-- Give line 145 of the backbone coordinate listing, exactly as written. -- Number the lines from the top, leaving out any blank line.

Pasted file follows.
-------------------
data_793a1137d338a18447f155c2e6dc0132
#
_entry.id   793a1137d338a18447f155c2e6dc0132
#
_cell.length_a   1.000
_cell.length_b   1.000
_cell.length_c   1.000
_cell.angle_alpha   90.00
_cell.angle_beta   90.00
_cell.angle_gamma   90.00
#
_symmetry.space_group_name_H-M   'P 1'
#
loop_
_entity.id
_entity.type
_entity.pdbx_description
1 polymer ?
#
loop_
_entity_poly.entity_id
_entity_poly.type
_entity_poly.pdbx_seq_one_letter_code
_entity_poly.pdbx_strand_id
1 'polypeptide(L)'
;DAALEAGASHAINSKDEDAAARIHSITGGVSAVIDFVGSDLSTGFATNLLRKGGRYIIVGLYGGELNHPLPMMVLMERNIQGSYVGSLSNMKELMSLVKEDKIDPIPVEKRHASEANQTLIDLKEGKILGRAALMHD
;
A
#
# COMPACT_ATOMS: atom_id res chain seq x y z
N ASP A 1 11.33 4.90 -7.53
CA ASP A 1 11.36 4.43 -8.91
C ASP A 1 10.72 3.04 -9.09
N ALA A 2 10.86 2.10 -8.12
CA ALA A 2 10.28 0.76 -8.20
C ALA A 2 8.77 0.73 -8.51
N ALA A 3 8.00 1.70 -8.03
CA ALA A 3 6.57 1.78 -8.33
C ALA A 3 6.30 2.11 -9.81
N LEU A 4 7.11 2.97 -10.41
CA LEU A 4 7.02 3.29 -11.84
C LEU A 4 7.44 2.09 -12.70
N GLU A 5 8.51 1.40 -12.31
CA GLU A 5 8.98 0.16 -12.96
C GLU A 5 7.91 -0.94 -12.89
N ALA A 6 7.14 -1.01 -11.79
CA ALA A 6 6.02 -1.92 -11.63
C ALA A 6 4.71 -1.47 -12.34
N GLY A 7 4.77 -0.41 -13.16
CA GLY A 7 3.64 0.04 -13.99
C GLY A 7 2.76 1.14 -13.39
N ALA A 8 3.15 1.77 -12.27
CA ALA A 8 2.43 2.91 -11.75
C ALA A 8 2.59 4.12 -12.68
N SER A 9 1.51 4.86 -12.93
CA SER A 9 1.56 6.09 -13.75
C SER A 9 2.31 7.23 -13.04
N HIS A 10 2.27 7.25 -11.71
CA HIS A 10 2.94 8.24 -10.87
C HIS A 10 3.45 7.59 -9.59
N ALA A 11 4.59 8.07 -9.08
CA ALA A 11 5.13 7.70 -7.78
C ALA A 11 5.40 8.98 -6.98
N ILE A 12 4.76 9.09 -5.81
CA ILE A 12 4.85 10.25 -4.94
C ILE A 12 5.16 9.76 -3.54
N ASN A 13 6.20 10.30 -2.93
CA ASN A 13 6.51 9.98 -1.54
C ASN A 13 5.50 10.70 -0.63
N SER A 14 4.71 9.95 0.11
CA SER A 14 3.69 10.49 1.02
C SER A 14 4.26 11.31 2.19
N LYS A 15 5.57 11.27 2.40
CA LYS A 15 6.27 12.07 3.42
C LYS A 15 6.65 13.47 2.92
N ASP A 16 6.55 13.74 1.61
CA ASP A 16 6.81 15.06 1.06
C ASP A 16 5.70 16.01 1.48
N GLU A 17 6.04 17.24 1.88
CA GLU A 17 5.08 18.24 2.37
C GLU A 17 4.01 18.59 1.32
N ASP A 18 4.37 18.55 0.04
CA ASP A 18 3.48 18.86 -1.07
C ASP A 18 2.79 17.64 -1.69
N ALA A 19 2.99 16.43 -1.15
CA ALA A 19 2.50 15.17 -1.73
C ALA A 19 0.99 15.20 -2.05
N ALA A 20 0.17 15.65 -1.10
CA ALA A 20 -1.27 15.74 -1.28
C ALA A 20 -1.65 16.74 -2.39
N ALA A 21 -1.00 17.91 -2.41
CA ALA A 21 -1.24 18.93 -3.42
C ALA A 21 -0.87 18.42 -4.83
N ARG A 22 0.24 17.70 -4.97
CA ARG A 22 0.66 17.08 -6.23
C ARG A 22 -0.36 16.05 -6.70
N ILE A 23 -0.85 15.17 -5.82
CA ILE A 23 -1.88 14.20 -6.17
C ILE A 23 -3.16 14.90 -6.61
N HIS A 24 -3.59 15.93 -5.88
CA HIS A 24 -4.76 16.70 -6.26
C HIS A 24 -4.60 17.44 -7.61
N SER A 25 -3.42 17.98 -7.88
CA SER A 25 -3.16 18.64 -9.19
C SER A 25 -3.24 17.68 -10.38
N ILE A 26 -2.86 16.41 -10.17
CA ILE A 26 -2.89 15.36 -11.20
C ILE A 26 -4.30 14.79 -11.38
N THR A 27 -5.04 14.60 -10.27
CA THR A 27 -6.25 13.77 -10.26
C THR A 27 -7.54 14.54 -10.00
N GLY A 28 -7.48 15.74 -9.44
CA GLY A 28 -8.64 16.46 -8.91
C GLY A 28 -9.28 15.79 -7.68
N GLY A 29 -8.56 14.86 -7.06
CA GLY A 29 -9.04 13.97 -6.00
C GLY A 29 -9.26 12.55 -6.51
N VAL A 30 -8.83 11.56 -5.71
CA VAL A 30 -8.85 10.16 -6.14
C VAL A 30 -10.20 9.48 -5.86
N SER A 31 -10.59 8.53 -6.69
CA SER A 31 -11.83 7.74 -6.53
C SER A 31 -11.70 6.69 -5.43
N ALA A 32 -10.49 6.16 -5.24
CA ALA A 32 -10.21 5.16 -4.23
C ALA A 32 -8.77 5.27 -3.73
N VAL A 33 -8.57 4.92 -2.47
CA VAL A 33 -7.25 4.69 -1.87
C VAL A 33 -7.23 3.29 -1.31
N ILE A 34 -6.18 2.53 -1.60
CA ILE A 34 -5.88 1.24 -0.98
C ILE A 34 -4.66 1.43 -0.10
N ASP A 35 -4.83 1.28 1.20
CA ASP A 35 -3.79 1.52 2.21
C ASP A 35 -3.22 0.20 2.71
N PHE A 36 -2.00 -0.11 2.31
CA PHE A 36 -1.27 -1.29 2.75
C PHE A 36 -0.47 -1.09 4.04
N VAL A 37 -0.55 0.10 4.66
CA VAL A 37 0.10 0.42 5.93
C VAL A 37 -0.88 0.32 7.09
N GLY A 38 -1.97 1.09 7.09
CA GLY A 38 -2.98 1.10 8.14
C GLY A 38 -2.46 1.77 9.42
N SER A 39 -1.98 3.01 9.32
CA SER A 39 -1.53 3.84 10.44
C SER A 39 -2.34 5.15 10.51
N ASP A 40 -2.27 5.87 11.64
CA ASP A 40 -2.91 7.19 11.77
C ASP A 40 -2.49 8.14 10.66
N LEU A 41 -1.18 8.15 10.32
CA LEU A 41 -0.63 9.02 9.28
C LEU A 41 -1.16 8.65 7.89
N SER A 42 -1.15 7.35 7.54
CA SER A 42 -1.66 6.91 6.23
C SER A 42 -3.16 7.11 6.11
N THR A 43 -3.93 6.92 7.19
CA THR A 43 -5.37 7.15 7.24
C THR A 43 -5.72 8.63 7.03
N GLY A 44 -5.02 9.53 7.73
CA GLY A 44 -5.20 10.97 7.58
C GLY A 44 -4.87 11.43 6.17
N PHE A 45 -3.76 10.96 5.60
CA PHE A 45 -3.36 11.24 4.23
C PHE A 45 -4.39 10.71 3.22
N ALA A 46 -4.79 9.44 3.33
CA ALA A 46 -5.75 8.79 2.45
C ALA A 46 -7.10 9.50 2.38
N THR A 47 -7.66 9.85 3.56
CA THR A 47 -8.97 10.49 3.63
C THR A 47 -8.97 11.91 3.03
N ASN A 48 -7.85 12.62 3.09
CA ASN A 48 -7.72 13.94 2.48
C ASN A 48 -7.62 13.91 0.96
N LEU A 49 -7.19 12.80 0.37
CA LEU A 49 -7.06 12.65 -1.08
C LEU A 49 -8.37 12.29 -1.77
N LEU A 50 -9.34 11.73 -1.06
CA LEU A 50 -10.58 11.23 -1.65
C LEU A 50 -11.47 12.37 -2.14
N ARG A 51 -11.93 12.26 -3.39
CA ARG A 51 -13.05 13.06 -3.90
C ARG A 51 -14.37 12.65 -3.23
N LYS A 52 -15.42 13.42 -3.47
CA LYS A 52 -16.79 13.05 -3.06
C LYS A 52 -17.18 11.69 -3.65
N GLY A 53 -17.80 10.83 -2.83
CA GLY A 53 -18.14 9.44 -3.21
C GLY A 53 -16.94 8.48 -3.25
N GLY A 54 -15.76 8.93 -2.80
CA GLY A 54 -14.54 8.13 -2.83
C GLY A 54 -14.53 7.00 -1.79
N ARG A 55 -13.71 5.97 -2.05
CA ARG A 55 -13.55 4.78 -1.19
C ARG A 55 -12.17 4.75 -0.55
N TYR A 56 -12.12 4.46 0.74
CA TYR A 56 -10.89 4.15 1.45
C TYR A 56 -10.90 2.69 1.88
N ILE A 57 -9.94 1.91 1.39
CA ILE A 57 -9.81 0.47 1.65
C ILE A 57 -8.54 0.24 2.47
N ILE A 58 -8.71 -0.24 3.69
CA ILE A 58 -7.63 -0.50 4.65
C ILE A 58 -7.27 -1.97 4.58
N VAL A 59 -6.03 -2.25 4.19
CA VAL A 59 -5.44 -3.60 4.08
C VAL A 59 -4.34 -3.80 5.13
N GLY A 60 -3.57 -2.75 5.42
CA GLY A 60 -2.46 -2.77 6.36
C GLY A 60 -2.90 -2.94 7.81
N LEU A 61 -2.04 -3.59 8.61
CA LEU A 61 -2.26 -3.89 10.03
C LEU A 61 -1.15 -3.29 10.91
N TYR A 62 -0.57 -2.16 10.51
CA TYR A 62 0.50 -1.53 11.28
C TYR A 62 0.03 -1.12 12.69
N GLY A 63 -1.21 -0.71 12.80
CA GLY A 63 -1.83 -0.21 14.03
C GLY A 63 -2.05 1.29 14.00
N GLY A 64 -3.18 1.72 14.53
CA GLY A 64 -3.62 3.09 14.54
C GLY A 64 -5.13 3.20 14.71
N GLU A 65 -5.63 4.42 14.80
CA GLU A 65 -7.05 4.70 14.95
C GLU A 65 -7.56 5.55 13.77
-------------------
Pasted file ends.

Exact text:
N SER A 39 -1.98 3.01 9.32